Try as I might, I am a writer who loves to write everything really but I love to write novels first and foremost. But the problem is my novels are extremely short for the subject and themes they contain.
I have tried my best at strengthening my descriptions, but I always run into a brick wall. Although descriptions interest me, I am not one to write them extensively when it concerns the environment of the character.
If my character sits down in a chair, they sit down in a chair. I do not pay close attention to the color or if it’s padded because I would assume the reader knows what kind of chair it would be given the circumstances of the character. Is that wrong? I feel like I may be holding my readers hand or spoon-feeding them if I have to describe everything to them.
Or I am not particular in wooing my readers with how the moonlight streams into the room unless I’m very eager to do so, which is not often.
Put quite simply, I am not poetic in that gesture.
I love screenplays for that reason. The descriptions for environment are succinct and then its onto the characters and the dialogue.
As visual as I am a person, I enjoy writing novels more because I can get to the inner-workings of the characters whereas screenplay somewhat limits it to only dialogue.
Am I the only one who feels this way? Is there any published writers out there who would have things for me to read, so that I may get used to their format?
You want to write something so bad but your “left brain” kicks in and it screams, “What’s your opening scene?!”, “What’s your climax?!”, “Do you know your characters well enough?!” “Maybe you should outline this first!”
After all that you think, “Jeez all I want to do is write,” but your “left brain” has succeeded in paralyzing that spark in you. So you sit there wanting to write something but you’re too afraid?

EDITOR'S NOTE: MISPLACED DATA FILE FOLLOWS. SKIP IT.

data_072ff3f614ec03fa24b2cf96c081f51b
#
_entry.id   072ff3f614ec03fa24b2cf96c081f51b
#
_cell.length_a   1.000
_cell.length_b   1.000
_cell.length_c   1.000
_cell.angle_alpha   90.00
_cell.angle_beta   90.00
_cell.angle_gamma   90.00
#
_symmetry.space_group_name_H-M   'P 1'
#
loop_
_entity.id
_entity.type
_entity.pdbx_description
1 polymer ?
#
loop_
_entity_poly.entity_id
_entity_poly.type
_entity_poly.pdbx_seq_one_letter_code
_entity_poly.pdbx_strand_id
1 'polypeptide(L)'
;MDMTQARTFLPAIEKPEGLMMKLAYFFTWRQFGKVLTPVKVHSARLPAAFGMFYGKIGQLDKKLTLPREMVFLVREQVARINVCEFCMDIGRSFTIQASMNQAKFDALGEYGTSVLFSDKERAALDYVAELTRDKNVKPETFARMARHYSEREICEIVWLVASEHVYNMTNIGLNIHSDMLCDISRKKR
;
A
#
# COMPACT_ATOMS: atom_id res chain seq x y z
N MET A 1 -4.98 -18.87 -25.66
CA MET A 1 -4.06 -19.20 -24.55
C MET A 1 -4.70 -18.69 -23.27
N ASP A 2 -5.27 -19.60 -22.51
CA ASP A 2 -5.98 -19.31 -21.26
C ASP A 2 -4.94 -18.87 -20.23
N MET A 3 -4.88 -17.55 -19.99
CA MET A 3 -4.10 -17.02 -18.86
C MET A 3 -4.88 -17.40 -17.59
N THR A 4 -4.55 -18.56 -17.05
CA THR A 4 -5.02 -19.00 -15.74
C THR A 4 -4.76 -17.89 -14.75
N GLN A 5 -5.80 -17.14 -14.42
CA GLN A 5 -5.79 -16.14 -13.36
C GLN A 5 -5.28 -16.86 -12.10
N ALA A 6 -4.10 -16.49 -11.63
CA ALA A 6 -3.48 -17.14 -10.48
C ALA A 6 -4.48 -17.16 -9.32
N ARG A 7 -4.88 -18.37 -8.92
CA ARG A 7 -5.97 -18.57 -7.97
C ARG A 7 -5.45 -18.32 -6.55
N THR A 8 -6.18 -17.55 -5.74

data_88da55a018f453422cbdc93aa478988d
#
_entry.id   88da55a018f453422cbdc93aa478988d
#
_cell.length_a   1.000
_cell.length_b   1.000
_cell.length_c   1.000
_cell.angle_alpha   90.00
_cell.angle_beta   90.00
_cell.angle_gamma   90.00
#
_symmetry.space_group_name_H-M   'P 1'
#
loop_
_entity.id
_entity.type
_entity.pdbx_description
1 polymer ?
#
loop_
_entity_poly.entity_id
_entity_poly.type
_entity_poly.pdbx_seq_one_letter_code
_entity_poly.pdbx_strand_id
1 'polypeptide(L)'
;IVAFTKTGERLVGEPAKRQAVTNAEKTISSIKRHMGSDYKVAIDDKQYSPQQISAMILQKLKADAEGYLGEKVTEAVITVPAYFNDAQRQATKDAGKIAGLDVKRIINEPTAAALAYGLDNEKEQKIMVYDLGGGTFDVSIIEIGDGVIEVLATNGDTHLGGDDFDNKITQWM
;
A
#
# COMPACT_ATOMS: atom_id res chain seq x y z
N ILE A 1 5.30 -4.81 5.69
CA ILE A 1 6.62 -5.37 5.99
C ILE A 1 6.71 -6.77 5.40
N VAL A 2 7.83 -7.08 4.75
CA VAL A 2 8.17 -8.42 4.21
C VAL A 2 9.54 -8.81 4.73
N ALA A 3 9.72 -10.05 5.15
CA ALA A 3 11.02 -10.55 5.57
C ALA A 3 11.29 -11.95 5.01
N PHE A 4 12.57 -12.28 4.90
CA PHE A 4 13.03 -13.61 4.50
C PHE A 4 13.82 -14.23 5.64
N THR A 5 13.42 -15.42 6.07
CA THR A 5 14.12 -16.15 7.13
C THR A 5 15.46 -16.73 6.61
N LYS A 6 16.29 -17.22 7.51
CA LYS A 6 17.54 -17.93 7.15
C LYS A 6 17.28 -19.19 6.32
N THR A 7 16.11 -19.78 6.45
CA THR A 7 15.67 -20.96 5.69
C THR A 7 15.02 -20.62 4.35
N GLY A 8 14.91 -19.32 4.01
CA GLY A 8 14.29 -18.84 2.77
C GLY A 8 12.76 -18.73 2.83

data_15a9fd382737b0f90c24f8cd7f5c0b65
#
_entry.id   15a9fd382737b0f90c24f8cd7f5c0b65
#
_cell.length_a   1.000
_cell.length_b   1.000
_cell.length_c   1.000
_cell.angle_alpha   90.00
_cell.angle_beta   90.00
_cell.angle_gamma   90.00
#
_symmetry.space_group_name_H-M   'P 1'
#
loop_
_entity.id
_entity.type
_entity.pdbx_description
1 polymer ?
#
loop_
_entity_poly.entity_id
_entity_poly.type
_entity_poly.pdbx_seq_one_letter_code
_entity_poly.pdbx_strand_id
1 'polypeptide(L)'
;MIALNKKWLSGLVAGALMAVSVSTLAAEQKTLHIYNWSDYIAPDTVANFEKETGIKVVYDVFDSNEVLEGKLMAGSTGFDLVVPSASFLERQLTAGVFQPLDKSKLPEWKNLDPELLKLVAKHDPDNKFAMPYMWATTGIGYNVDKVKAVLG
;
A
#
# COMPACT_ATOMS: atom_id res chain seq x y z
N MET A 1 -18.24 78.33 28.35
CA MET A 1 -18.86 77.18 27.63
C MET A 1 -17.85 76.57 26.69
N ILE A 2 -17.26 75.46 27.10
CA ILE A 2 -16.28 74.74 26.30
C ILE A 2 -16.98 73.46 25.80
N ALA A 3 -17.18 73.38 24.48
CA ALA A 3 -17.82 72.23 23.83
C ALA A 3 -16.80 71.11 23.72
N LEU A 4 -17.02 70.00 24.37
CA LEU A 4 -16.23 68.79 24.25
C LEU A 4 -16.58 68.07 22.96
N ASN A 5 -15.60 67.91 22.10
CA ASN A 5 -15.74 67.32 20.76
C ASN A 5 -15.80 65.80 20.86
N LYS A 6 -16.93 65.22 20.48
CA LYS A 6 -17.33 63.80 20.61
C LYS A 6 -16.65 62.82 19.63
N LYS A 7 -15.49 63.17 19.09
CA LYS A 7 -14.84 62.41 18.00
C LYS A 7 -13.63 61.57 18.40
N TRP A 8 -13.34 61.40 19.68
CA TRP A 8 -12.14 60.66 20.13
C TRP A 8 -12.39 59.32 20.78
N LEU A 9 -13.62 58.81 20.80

Does anybody know what I’m talking about?
So I had this idea that I was going to write a small letter to the so-called “creative peers” who were extremely rude to a piece I wrote and decided to self-publish a few months ago. It was going to be one of those “inner peace” type of letters.
Let me clarify that this group of so-called “creative peers” were on a forum I belonged to and decided to set off a wildfire when I happened to post it in the “promote” sub-forum.
I’m not a person who needs to please everyone, but sometimes when there’s such overwhelming negativity, it convinces you that you’ve been wrong about your skills this whole time.
Especially since this was a story liked by the people in my creative writing workshop. A fact which curiously ticked off this group of “teste di cazzo” even more when I politely informed them about the workshop.
I’m ashamed to say the experience made me back away from writing for those few months, fully convincing me that I should just quit.
As for the letter, I only got to the “Dear” part because what proceeded was a string of Italian curse words, all of which were wrapped around the word “anonimo”. It means “anonymous.”
After this, I find it’s easier for me to get rejected by an editor or a publisher because they will at least be kind and encouraging in letting you down. At least that’s what my experience has been when it comes to professional rejection.
But this was a group of anonymous people. Anonymous. So why does it bother me so?
I guess it’s the imbalance of criticism that confuses me even more. On the one hand, I have people who say nice things about my writing and then BAM! this happens. Is my writing so bad that some people are compelled to be nice about it? While others feel they are telling me “the brutally honest truth” and I shouldn’t be upset about it?
I don’t know. *sigh* I don’t know.